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Earning on Conservation
An earnings-equivalence model helps utilities and regulators calculate appropriate returns for conservation investments.
for lost sales from energy efficiency and reward utilities for energy efficiency programs at the same level as earnings for supply-side rate-based investments and expenditures. The bottom line should make the utility indifferent between making a supply-side investment or spending money on energy-efficiency programs.
A number of rate-making approaches would compensate utility stockholders for managing and taking the risks associated with energy efficiency programs. For example:
• Include energy-efficiency expenditures in rate base;
• Award shareholders a fixed percentage of the energy-efficiency expenditures;
• Award shareholders a fixed percentage of the value of the energy savings;
• Increase the allowed return-on-equity rate when energy-savings targets are met or exceeded, and decrease the allowed return when targets are not met; and
• Capitalize the energy-efficiency expenditures and earn a return.
Each option above has its advantages and disadvantages, but a true supply-side equivalent would reward the utility for a successful energy-efficiency program based on the benefits or net energy savings—the savings on customers’ bills, minus the cost of the energy-efficiency program, which customers pay in utility rates.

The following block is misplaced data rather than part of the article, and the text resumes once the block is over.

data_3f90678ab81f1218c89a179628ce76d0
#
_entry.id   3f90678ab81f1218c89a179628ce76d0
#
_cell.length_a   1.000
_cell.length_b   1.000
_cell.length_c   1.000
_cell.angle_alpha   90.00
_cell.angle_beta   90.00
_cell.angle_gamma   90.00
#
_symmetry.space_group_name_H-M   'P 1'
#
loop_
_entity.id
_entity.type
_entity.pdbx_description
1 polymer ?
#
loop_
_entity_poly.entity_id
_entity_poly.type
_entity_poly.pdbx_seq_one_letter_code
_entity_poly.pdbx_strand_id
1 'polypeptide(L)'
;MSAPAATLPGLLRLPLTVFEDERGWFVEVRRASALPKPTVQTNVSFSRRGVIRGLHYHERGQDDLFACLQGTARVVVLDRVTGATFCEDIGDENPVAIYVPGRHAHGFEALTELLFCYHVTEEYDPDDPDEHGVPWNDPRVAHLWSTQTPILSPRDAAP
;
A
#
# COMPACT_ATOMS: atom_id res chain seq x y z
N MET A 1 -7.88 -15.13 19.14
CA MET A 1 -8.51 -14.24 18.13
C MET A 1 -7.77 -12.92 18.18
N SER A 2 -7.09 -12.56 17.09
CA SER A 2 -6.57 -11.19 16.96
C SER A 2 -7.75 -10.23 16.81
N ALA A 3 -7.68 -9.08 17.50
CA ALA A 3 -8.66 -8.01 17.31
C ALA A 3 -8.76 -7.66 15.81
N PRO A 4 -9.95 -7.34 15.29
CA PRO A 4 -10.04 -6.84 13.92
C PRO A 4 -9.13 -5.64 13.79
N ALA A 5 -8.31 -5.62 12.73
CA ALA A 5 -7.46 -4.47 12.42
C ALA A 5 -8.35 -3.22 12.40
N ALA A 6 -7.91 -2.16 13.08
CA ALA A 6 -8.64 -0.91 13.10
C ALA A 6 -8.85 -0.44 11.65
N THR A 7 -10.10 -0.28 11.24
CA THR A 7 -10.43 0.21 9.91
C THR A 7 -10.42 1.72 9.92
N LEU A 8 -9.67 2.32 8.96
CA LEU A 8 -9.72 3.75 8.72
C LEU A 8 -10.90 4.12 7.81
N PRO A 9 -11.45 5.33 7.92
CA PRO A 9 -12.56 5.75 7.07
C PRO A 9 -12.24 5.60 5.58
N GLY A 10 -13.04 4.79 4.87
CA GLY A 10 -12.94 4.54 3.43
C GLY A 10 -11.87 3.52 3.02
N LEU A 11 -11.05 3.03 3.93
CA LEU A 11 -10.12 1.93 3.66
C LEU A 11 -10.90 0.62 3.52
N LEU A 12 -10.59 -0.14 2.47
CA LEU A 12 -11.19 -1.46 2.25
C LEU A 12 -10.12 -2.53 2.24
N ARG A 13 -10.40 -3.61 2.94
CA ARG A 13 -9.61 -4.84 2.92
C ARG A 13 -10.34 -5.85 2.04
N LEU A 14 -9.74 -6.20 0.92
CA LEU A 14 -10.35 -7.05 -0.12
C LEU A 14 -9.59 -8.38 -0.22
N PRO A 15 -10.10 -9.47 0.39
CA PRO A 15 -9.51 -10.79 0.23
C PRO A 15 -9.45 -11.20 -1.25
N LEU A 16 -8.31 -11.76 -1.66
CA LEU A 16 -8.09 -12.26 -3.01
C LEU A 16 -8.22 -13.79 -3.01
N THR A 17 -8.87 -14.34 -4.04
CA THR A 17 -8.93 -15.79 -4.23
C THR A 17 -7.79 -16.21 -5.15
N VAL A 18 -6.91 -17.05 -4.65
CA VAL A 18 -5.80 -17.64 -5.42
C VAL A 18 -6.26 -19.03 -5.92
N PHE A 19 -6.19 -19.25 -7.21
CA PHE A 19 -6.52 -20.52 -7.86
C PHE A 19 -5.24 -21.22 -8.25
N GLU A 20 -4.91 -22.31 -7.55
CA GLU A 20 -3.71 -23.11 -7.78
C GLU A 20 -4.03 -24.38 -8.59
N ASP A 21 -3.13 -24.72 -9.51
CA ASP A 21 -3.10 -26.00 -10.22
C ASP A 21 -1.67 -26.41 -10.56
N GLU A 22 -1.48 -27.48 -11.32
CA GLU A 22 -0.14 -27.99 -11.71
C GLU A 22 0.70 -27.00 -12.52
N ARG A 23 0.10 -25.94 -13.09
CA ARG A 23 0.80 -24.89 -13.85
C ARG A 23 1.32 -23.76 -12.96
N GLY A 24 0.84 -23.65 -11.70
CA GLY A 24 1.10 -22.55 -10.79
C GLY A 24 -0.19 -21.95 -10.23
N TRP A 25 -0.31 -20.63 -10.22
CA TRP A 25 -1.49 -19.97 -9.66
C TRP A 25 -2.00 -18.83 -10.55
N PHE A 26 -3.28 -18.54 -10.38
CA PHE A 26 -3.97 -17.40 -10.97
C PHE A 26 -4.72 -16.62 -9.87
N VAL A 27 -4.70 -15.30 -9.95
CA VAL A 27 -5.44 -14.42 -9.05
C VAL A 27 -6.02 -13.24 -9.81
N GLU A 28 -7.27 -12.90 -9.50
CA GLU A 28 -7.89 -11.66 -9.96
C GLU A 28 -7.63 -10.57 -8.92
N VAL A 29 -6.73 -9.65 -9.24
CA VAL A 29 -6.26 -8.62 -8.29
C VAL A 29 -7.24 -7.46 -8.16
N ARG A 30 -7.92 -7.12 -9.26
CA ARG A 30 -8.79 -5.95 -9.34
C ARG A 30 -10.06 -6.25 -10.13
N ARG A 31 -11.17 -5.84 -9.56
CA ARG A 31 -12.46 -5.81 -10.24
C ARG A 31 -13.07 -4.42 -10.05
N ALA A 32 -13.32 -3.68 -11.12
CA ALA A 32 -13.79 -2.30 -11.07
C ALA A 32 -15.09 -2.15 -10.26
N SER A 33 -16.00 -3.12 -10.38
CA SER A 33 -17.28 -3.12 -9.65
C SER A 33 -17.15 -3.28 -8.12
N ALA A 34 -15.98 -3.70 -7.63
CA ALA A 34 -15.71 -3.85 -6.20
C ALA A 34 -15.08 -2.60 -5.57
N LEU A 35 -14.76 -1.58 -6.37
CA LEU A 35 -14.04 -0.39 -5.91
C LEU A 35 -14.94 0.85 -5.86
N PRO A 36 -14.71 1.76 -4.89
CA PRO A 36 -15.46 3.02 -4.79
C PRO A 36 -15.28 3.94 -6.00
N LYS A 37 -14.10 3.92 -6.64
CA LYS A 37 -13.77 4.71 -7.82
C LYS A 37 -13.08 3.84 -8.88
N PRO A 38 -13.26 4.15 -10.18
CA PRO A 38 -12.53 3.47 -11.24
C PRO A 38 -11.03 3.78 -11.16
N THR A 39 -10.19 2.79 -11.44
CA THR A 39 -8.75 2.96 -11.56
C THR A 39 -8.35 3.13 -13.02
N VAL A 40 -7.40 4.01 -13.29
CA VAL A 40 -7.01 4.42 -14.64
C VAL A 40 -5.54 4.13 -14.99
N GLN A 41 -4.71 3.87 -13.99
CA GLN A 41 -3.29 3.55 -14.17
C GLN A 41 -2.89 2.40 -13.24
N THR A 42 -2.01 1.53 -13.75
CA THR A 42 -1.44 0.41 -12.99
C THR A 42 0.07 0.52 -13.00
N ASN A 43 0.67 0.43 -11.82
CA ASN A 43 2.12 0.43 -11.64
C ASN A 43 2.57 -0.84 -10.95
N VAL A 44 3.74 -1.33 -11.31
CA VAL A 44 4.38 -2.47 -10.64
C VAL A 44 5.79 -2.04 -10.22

Note the source of funds for the program is not at issue here. The funds are built into utility rates as part of expenses. The goal is to reward the utility for managing the energy-efficiency program and meeting or exceeding targets.
Such an approach can produce a win-win situation for both customers and shareholders. Customers enjoy the majority of the efficiency benefits, while shareholders earn cash rewards for encouraging and holding management accountable for developing and implementing cost-effective energy-efficiency related programs.
Shareholders, through the board of directors, will respond to earnings potential. If the utility loses money through energy-efficiency programs that, by definition, are intended to reduce sales, shareholders will tend to reward a management team that drags its feet in developing and managing energy-efficiency programs to their fullest extent. However, if shareholders see that equal and even greater earnings can result from a highly efficient and well-run energy efficiency program, the shareholders will pressure management to maximize the energy efficiency gains from every dollar spent on these programs. Within this economic incentive lies the beauty of having utilities manage energy-efficiency programs.
In utility rate-making, the benefit to the customer, if met by a supply-side asset, includes the return to the common shareholder as part of the price of the product—electricity and natural gas. Similarly, the benefit to the customer, if met by a demand-side program, should include a return to the common shareholder as part of the savings the customer enjoys by efficiently using that product.
This rationale supports the conclusion that total net benefits to energy consumers (the price of the energy times the quantity of energy saved, less the cost of the energy-efficiency program) should be shared with utility common shareholders at the same level shareholders would get from a supply-side, rate-based asset. If the utility can supply the benefit through demand-side efforts cheaper than that same benefit can be supplied through a supply-side alternative, so much the better.
Because regulators only authorize utilities to earn reasonable returns on supply-side investments